IDEAS home Printed from https://ideas.repec.org/p/isu/genres/34830.html
   My bibliography  Save this paper

Trade Policy Options for a Food-Security Commodity in Southern Africa: A Case Study of Maize in Zambia

Author

Listed:
  • Gallagher, Paul W.

Abstract

We examine the performance of maize import policy options in one of the poorest countries in Southern Africa. The results are shaped by unique features of Zambia's maize market: production that is limited by risk and highly variable returns, and local marketing margins that increase with imports and limit consumer trade gains. Results suggest that the market-stabilizing protection with the variable import levy (VL) may improve welfare, compared free trade or the current tariff regime. The VL also redistributes benefits to farmers and rural residents and away from urban consumers. Tax revenues could be used to fund transportation improvements or an urban consumer subsidy. Also, we estimate that market-led improvements in transport infrastructure, which would be conducive to more open trade policies, may be 25 years away.

Suggested Citation

  • Gallagher, Paul W., 2012. "Trade Policy Options for a Food-Security Commodity in Southern Africa: A Case Study of Maize in Zambia," Staff General Research Papers Archive 34830, Iowa State University, Department of Economics.
  • Handle: RePEc:isu:genres:34830
    as

    Download full text from publisher

    File URL: http://www2.econ.iastate.edu/papers/p14830-2012-01-24.pdf
    Download Restriction: no

    References listed on IDEAS

    as
    1. John L. Dillon & Pasquale L. Scandizzo, 1978. "Risk Attitudes of Subsistence Farmers in Northeast Brazil: A Sampling Approach," American Journal of Agricultural Economics, Agricultural and Applied Economics Association, vol. 60(3), pages 425-435.
    2. Marsh, John S, 1984. "The Reform of the CAP: National Interests and Financial Implications," European Review of Agricultural Economics, Foundation for the European Review of Agricultural Economics, pages 141-150.
    3. Richard E, Just & Darrell L. Heuth & Andrew Schmitz, 2004. "The Welfare Economics of Public Policy," Books, Edward Elgar Publishing, number 3342, September.
    4. Foster, Kenneth A. & Mwanaumo, Anthony, 1995. "Estimation of dynamic maize supply response in Zambia," Agricultural Economics, Blackwell, pages 99-107.
    5. Foster, Kenneth A. & Mwanaumo, Anthony, 1995. "Estimation of dynamic maize supply response in Zambia," Agricultural Economics, Blackwell, pages 99-107.
    6. Rulon D. Pope & Richard E. Just, 1991. "On Testing the Structure of Risk Preferences in Agricultural Supply Analysis," American Journal of Agricultural Economics, Agricultural and Applied Economics Association, vol. 73(3), pages 743-748.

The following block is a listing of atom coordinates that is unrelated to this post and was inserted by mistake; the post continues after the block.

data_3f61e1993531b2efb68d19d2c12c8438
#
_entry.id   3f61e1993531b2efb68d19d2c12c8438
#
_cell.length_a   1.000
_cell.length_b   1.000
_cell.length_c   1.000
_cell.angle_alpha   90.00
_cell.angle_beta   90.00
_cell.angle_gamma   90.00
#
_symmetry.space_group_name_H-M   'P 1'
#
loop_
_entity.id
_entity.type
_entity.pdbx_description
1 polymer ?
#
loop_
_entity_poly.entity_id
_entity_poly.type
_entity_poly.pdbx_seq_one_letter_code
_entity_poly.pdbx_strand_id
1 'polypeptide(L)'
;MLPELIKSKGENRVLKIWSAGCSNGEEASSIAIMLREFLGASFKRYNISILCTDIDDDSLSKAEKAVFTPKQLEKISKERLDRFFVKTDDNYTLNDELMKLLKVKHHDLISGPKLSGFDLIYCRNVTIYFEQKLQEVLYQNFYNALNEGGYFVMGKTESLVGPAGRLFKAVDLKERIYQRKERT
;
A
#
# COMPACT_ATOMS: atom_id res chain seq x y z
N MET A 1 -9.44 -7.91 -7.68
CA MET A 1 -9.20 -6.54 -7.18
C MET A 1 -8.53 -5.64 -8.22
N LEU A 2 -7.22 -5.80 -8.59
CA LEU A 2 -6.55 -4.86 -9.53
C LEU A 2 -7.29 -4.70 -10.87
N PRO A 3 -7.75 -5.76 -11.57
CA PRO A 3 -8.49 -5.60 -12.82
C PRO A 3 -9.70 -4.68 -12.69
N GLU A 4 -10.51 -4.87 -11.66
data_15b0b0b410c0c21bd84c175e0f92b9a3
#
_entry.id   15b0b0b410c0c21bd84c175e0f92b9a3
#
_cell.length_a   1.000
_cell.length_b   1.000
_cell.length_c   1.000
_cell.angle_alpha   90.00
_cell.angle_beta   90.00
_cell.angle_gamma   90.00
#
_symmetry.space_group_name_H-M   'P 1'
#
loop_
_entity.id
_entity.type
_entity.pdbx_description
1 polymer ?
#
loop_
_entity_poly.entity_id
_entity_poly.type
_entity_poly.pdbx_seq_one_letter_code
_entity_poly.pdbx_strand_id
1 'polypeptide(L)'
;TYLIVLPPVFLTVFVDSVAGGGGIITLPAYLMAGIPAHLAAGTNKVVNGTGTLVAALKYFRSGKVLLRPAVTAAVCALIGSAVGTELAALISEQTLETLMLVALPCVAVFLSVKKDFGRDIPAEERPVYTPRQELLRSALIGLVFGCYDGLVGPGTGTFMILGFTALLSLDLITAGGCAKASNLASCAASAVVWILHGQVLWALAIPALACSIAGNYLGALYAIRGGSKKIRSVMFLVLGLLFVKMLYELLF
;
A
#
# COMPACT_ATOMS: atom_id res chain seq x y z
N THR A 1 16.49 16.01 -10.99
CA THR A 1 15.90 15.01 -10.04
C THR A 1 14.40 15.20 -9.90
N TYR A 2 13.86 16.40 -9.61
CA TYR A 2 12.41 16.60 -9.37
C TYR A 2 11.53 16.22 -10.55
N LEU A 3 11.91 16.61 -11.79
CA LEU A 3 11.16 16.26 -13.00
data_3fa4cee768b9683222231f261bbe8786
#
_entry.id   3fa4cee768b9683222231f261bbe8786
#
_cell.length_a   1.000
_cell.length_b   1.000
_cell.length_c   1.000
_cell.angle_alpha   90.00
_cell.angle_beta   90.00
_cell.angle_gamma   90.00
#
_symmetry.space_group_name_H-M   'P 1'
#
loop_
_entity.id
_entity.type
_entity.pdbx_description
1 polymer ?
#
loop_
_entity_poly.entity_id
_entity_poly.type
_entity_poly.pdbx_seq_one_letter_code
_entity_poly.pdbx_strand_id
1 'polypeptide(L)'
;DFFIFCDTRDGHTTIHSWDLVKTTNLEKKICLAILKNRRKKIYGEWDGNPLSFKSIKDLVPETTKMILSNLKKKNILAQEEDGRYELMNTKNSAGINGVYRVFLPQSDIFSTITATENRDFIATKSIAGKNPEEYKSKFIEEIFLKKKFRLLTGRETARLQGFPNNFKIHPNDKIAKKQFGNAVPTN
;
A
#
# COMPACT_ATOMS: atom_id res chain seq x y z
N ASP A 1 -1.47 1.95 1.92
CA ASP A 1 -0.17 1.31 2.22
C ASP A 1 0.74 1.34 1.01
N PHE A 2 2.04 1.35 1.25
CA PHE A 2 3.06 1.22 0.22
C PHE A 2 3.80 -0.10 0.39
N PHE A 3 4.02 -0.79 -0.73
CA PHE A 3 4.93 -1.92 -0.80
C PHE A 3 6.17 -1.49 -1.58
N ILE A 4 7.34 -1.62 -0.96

Full references (including those not matched with items on IDEAS)

    More about this item

    Keywords

    Maize Policy; Zambia; Food Security; Variable Levy;

    NEP fields

    This paper has been announced in the following NEP Reports:

    Statistics

    Access and download statistics

    Corrections

    All material on this site has been provided by the respective publishers and authors. You can help correct errors and omissions. When requesting a correction, please mention this item's handle: RePEc:isu:genres:34830. See general information about how to correct material in RePEc.

    For technical questions regarding this item, or to correct its authors, title, abstract, bibliographic or download information, contact: (Curtis Balmer). General contact details of provider: http://edirc.repec.org/data/deiasus.html .

    If you have authored this item and are not yet registered with RePEc, we encourage you to do it here. This allows to link your profile to this item. It also allows you to accept potential citations to this item that we are uncertain about.

    If CitEc recognized a reference but did not link an item in RePEc to it, you can help with this form .

    If you know of missing items citing this one, you can help us creating those links by adding the relevant references in the same way as above, for each refering item. If you are a registered author of this item, you may also want to check the "citations" tab in your RePEc Author Service profile, as there may be some citations waiting for confirmation.

    Please note that corrections may take a couple of weeks to filter through the various RePEc services.

    IDEAS is a RePEc service hosted by the Research Division of the Federal Reserve Bank of St. Louis . RePEc uses bibliographic data supplied by the respective publishers.